Wednesday, October 20, 2010

Dr. Ryder’s masterstroke is a proud moment for SEOF

Leibniz was a scribbler, a letter writer. Even his massive New Essays on Human Understanding was a letter to Locke, abandoned when he died. Leibniz was gregarious and communicative, craving, it seems, talk above all else (let’s not forget he was also a diplomat). … There is something beautiful in the epistle and in many respects blogging is, as Mel put it to me recently, the new epistlary. …
Rather, originality follows the logic of Lacan’s tuche or chance encounter. … An encounter with the unfamiliar, with alterity, generates an unassimialable kernel with respect to what I had previously been focusing on. That kernel functions as a seed to throw thought in motion, generate new conceptual spaces, form a weave of relations to make sense of these disparate worlds, thereby generating the work of writing.]

Dr. Ryder’s verdict on the Heehs imbroglio seems to be the final one. No one has been able to refute his formulation till now. This is perhaps an apt example of lateral thinking, and the way he traps Heehs by the latter’s own smart tricks is really a masterstroke. Thus, Heehs stands convicted even before the book has seen the light or anyone heard about it.

It is a proud moment for SEOF that in its pages a two years’ tussle has been resolved. Many are dismissive of the site for washing dirty linen in public, but we have always believed in the power of discourse. Dr. Ryder hit upon a gem in the course of such a dialogue without perhaps realizing it. Apart form the therapeutic potential of speech, the context of a conflict, paradoxically, also needs to be appreciated for such intuitive inventions.

Now that the book issue has been settled, our energies must be directed towards the Ashram. More discussions on its functioning and probable reforms can go a long way in bringing clarity to our understanding of it. May be some one like Dr. Tyger comes up with an innovative solution. [TNM]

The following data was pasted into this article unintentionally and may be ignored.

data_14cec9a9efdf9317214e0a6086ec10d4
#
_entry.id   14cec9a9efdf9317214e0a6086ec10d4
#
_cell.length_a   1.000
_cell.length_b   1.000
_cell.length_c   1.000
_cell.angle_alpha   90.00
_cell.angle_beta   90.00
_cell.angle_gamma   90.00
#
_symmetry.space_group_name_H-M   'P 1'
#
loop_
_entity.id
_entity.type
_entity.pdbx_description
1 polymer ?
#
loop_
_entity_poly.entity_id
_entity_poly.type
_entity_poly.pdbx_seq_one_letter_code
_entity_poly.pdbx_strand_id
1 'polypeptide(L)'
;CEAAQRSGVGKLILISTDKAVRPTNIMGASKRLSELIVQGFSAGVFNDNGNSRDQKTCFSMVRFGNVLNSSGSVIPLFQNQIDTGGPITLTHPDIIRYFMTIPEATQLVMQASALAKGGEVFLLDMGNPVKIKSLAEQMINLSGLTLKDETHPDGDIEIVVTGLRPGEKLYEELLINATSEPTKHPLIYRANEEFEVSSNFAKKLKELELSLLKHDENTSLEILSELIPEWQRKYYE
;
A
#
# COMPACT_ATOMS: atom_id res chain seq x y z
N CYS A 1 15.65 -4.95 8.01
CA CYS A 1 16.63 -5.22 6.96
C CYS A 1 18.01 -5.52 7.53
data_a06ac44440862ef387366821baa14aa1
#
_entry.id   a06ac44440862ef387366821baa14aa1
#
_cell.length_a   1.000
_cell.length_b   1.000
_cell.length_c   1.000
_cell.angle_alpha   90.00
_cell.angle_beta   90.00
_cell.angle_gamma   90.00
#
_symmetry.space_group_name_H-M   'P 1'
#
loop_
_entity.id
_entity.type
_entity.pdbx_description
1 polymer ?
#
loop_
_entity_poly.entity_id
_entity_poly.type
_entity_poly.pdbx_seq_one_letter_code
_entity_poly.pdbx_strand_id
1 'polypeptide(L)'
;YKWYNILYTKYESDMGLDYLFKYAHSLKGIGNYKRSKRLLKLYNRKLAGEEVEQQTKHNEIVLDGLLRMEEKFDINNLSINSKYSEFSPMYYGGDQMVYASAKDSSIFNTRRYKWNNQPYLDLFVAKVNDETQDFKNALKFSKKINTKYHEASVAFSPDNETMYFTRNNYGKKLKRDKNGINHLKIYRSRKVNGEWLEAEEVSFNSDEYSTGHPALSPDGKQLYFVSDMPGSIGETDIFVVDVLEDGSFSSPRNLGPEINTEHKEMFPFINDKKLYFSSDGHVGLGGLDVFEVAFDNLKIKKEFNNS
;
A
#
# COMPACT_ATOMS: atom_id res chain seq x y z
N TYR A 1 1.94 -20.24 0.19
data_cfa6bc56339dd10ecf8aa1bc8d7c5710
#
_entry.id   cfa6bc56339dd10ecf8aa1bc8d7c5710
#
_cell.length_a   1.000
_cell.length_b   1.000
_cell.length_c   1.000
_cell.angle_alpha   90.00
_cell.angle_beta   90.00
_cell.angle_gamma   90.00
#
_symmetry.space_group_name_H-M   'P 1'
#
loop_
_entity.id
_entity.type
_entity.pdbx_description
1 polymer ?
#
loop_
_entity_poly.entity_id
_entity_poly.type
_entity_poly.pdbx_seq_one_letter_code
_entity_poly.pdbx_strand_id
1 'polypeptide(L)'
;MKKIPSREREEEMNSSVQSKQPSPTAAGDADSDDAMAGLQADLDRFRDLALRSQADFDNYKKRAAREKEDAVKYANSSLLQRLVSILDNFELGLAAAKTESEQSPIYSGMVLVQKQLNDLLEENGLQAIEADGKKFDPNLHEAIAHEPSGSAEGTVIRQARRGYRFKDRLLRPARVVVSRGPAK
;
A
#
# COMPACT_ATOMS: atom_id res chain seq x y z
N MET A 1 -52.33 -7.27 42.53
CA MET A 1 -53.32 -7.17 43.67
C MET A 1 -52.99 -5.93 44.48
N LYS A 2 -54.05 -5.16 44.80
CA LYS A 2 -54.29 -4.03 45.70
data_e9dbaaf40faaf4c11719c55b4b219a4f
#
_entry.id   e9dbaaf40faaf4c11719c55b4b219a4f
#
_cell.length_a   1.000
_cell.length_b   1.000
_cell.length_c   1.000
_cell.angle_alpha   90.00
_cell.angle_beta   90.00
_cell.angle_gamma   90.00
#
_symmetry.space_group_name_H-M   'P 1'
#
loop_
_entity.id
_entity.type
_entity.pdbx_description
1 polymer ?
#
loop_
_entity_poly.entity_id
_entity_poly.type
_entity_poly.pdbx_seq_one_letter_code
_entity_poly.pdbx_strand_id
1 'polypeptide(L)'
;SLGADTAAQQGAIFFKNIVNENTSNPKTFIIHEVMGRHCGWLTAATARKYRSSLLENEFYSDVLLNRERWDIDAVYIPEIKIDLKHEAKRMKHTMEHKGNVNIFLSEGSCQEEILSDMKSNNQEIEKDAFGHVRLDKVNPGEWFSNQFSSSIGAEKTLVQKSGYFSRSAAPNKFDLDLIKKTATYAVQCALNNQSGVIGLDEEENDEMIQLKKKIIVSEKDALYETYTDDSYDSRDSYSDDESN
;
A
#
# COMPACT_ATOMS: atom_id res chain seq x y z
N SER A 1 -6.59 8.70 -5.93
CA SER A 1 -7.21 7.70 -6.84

1. Boldly and brilliantly stated sir. Dr Ryder is truly a scholar and a gentleman. He stated it so clearly and with finesse and it became very obvious now the intent of the author and how blind I was to not able to see the obvious.
    Dr Ryder I really appreciate your comments and request you to please comment more.

  2. Ryder's illogic has been exposed by "drraghu"!

    Ryder’s illogic fails to recognize that the ambiguity resides in the incident Peter is reporting on. His illogic leads him to think in this way:
    Peter mentions this incident involving Aurobindo and Mirra. This lends itself to a misinterpretation ascribing furtiveness to the incident. So, Peter ought not have mentioned this incident involving Aurobindo and Mirra.

    But if the incident actually took place, why shouldn't he mention it? And if the incident is ambiguous, and Peter is concerned with rejecting an interpretation which ascribes furtiveness, what else can he do but go on to deny that there was any furtiveness in the incident? If he had failed to do that, wouldn’t he still be under attack by Ryder for failing to dispel that misinterpretation? Ryder’s illogic leaves Peter in a “damned if you do and damned if you don’t” situation and this is unfair to Peter.

    Ryder thinks that Peter should not have mentioned the incident since it can be misunderstood or misinterpreted in terms of “romantic, sexual, or emotional” elements. But this “thinking” rests on the absurd assumption that no incident involving Aurobindo or Mirra must be mentioned if it can even lend itself to misunderstanding or misinterpretation along those lines. It also has the implication that Nirod’s reminiscences of Aurobindo and Mirra must also be condemned because it mentions several incidents which can also be misunderstood or misinterpreted in terms of those “romantic, sexual, or emotional” elements.

    It is true that Peter is “insinuating”, or rather, implying that there is an emotive content to the incident. This is clear from his closing statement in the passage that “Neither Mirra nor Aurobindo were in the habit of expressing their emotions openly.” But only a dehumanized image of Aurobindo and Mirra would be incompatible with this implication of emotive content in the interaction of Aurobindo and Mirra. And the emotion in this context is highly likely to be, if not certainly, devotional in nature rather than romantic or sexual. That the incident in question could be interpreted in terms of something romantic or sexual doesn’t mean that it was actually romantic or sexual in nature, or that it was not actually devotional in nature.

    In any case, no biography worth the name would exist if biographers were subject to Ryder's bizarre rider that they mention only incidents which are unambiguous in their significance or meaning or that they refrain from denying or rejecting certain interpretations since this suggests that those interpretations could be entertained in the first place!